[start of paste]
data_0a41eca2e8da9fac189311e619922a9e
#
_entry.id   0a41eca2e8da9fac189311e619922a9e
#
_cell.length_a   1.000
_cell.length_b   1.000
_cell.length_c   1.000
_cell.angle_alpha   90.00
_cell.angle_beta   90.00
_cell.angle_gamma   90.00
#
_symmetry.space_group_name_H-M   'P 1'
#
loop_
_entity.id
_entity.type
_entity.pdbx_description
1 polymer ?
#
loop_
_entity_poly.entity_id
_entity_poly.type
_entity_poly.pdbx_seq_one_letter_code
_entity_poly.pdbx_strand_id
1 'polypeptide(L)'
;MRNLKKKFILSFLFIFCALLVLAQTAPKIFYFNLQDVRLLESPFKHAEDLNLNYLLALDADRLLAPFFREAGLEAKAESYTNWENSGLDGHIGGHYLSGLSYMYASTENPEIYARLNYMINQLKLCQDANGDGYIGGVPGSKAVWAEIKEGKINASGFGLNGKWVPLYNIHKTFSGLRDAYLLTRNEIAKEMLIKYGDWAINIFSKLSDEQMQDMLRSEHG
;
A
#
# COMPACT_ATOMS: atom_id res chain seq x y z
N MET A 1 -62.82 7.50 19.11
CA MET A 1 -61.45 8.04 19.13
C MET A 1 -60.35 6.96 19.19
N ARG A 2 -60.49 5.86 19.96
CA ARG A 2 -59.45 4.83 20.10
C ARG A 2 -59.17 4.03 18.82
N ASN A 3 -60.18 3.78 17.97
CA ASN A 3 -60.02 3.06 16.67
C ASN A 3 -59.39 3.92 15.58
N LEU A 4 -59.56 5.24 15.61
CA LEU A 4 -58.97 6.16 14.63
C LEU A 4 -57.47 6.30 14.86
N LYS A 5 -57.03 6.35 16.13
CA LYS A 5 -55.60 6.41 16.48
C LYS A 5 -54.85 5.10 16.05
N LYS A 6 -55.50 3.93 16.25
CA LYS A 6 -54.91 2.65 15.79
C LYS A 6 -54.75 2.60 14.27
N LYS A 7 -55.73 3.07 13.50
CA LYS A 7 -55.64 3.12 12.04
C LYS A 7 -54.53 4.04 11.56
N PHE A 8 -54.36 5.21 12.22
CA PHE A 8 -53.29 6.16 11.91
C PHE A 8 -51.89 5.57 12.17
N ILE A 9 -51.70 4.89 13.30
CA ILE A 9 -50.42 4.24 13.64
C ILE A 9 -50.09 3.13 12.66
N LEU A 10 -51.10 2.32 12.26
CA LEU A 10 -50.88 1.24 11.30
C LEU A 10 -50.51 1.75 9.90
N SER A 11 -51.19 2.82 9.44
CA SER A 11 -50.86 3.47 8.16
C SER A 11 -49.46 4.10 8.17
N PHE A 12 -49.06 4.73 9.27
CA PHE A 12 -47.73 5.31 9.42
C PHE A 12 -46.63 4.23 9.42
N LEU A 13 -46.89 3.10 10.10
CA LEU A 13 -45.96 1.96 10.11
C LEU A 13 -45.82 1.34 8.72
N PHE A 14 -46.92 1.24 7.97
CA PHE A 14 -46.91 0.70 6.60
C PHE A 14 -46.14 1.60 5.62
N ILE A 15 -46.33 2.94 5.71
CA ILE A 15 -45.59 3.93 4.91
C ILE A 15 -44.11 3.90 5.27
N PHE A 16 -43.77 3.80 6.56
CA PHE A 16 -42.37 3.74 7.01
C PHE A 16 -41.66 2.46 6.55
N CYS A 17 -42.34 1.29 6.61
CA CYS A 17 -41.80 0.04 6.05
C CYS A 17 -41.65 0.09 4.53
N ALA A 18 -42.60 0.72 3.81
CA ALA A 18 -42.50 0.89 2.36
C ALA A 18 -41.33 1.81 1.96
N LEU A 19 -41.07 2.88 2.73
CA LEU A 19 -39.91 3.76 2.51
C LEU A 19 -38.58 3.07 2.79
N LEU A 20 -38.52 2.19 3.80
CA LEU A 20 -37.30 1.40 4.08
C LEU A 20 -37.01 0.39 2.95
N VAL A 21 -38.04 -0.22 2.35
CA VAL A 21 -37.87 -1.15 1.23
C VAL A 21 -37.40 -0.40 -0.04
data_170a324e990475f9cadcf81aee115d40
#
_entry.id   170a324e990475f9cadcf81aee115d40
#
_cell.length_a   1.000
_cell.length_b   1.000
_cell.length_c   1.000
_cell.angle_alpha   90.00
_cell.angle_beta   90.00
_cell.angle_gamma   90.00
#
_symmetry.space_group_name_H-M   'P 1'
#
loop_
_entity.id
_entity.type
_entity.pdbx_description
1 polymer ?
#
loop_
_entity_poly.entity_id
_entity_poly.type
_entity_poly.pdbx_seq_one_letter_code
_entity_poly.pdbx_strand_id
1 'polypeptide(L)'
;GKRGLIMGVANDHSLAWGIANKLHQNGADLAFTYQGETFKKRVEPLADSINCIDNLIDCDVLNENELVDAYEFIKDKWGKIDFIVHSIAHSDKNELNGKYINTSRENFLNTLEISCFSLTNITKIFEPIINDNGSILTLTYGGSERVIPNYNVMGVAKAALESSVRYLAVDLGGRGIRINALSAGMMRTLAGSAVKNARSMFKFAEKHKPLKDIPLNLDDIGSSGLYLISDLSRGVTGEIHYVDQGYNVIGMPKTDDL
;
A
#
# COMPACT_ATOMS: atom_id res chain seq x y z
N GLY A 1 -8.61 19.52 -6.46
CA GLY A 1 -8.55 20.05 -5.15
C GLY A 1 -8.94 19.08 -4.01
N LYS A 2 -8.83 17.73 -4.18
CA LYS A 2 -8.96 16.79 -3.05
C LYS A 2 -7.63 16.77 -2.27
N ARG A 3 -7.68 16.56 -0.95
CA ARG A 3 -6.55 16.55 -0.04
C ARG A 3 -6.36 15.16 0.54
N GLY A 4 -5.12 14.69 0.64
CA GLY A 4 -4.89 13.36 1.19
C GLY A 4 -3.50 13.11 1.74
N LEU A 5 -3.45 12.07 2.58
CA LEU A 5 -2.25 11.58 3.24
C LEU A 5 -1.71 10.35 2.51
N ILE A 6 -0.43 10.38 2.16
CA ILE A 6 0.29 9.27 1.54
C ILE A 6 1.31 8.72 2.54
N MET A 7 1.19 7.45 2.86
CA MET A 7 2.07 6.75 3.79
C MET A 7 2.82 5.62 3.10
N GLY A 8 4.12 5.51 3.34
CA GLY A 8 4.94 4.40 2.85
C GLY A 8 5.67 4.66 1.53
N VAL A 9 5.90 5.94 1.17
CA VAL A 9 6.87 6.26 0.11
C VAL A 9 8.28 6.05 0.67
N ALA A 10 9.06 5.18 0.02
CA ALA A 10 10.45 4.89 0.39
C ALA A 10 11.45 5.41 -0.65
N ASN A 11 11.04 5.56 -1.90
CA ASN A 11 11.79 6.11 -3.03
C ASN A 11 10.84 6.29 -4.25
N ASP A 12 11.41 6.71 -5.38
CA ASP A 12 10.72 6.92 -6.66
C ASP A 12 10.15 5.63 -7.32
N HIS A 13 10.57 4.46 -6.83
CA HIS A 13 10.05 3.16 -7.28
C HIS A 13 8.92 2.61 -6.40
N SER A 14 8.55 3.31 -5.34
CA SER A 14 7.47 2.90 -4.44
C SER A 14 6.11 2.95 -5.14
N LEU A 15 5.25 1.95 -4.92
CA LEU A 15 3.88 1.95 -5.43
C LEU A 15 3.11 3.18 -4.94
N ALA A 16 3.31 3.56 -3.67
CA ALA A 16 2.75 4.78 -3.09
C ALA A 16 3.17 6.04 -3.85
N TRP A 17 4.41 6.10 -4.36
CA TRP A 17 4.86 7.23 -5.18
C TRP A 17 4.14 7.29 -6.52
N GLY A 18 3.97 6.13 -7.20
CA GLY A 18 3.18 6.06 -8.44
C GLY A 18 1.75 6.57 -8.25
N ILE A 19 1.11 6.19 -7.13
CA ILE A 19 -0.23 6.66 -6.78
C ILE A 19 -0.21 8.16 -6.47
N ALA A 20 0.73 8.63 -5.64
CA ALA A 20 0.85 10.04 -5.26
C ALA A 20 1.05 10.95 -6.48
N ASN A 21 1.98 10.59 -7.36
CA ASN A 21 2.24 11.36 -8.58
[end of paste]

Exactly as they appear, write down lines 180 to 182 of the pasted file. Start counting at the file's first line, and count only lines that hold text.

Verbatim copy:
C ILE A 19 -0.21 8.16 -6.47
N ALA A 20 0.73 8.63 -5.64
CA ALA A 20 0.85 10.04 -5.26